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Made the cut. Now what?

With recall talk brewing and change ahead, District 11 buckles up


West Middle School will be adding elementary kids soon. - J. ADRIAN STANLEY

The ax hit its mark on the night of Feb. 25, sending many parents and activists home in tears, some hollering one last jab at their adversaries on the Colorado Springs School District 11 Board of Education as they headed for the door.

Eight schools will close next year in a district that has long been deeply divided over school closures. But with the pruning done, it remains to be seen whether the district will flourish. From the board to the administration to the classroom, the future of D-11 is uncertain.

The board

With three seats up for grabs in the November election, feelings over school closures simmering and at least two board members president Tami Hasling and John Gudvangen saying they won't run for re-election, the board soon will see changes.

"I'm sure there's going to be people who come out of the woodwork and run on school closures," says Chyrese Exline, a 2007 candidate who's strongly considering another run.

Sam Dunlap doesn't even want to wait that long. Dunlap, who spent more than 30 years as a D-11 community liaison before retiring earlier this decade, is now working with other citizens to start a petition calling for the recall of school board members. Dunlap says his petition will focus on Jan Tanner and John Gudvangen, but he hears people may be interested in recalling others, too. To Dunlap, the school closures just don't seem fair.

"It appears to me that the majority of schools have been closed on the south end of town, which doesn't leave those families in that neighborhood anything at all," he says.

Many parents eyed the actions of the board closely as the decisions to close schools were made. Charlie Bobbitt received many cheers as he proposed motion after motion that would have kept schools open. The motions were defeated. Bob Null and Gudvangen made several efforts to keep certain schools open. In contrast, Hasling and Tanner did not support any deviation from the written plan for closures, except for minor changes to the plan for Wasson High School.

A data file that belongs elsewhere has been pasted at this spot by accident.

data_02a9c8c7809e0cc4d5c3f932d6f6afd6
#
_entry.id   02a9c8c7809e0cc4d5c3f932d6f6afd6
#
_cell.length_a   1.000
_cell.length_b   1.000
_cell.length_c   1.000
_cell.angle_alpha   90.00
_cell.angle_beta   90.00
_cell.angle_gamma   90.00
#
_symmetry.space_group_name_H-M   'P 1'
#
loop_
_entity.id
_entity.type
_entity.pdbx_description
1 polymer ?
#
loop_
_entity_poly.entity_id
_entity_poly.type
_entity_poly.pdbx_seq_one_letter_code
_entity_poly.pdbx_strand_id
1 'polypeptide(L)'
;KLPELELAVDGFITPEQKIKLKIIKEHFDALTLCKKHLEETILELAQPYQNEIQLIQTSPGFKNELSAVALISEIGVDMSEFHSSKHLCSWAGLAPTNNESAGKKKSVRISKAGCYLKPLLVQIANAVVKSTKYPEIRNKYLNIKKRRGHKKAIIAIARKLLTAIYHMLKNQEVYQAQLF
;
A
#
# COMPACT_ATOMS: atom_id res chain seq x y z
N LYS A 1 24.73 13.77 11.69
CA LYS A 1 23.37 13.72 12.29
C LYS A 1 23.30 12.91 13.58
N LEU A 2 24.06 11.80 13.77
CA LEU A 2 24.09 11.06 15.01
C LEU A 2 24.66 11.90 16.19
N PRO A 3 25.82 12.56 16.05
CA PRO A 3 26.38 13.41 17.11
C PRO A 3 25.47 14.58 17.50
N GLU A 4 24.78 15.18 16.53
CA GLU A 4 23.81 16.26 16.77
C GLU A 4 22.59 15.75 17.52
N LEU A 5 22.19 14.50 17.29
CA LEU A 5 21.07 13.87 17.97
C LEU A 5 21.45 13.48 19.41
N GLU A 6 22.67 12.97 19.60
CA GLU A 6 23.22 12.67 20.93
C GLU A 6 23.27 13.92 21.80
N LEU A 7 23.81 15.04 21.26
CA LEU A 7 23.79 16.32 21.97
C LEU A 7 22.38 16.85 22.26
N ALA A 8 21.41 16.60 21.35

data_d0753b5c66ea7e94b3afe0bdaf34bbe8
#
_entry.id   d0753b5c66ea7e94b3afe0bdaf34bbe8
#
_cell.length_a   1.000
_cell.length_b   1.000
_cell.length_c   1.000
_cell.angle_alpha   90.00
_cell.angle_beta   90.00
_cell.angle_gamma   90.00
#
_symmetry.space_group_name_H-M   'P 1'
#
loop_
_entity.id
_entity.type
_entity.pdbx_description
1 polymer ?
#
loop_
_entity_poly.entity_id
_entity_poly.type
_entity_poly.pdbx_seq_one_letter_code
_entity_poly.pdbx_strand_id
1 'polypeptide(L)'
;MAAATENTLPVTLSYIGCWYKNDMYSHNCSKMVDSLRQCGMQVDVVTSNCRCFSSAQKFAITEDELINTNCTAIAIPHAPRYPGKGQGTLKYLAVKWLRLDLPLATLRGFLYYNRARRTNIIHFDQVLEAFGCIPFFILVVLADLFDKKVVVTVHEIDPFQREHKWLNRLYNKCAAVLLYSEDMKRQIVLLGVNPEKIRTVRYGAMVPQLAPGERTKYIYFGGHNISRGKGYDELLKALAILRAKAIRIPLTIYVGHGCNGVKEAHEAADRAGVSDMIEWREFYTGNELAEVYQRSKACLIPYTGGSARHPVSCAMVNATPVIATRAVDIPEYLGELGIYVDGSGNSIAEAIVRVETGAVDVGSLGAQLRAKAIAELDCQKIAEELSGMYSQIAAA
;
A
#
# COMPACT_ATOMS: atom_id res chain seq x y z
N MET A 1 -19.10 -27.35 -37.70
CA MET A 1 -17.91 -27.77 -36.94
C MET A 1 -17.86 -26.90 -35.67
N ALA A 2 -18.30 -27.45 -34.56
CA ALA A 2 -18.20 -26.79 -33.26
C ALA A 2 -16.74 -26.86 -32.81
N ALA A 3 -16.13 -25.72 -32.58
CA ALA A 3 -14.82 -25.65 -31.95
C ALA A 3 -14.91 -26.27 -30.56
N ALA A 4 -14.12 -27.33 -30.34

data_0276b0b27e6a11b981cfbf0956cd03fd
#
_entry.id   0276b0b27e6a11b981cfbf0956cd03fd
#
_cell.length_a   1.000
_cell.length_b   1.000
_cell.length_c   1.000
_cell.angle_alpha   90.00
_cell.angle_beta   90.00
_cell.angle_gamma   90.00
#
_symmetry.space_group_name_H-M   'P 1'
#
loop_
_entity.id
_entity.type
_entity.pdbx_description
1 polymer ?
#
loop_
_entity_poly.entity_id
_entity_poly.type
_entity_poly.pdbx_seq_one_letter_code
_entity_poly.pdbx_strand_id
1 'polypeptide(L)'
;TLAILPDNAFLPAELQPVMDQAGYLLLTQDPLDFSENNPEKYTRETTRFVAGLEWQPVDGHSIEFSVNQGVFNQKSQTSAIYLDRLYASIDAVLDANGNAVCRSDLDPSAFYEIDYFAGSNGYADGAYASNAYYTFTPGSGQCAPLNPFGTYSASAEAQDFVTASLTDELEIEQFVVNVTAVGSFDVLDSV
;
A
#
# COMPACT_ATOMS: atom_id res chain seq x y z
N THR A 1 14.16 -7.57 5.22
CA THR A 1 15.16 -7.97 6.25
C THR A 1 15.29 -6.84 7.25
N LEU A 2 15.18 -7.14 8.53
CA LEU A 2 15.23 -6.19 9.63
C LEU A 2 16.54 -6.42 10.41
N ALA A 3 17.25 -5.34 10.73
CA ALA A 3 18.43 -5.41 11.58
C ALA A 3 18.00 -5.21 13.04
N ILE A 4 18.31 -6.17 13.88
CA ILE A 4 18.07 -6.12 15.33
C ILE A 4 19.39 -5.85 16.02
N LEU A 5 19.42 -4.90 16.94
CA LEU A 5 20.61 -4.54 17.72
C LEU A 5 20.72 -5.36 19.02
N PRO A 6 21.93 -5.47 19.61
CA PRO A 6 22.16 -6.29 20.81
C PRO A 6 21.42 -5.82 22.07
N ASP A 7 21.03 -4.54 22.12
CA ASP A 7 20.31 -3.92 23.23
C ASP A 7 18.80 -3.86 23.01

But while Bobbitt got most of the back-slapping the night of the meeting, both Hasling and Tanner say there's plenty of support for their point of view, too.

"I think we've got plenty of time, plenty of months, to see how this will play with the community," Tanner says.

Hasling and Gudvangen say they won't run again because they want to spend more time with family. Sandra Mann did not respond to voice messages asking about her future plans.

The administration

D-11 administration is facing a slew of challenges, from implementing the school closure plan, to trimming its staff, to welcoming a new superintendent. Nicholas Gledich, coming to the Springs from Florida, will take the reins before the next school year begins. Hasling and others on the board say they were impressed with Gledich's broad knowledge of both administration and the classroom.

"He's like a computer," Hasling says. "He gets it."

Gledich is expected to work closely with deputy superintendent Michael Poore, one of the people he just beat out for the job. Poore was the main orchestrator of the plan to close schools and is also the person responsible for putting together a plan to transform Emerson Middle School, which failed as a charter, into a space-age district school by August. Meanwhile, administrative staff will also be scrambling to fill now-empty school buildings and to decide whether kindergarten-through-eighth-grade schools are really a good idea.

The classroom

For their part, parents will navigate some confusion next school year. Boundaries are being rewritten in the district, which means children may be assigned to a different home school. If parents don't like the new school, they'll need to "choice" their kids into a different school, or even a different district. Children in some schools may find themselves dodging construction projects or learning in overcrowded classrooms as schools are expanded or remodeled.

The board and administration are hoping that parents will ride out these bumpy spots, and not lead an exodus to other districts and charter schools (especially since at least two charters will now be conveniently located in old school buildings).

But that may be a high hope. Some frustrated parents, like Marie Lopez, say they couldn't change the board's mind about closing schools, but they can make a decision to move their children. And Lopez just might.

"I'm really angry," she says.


The final bell

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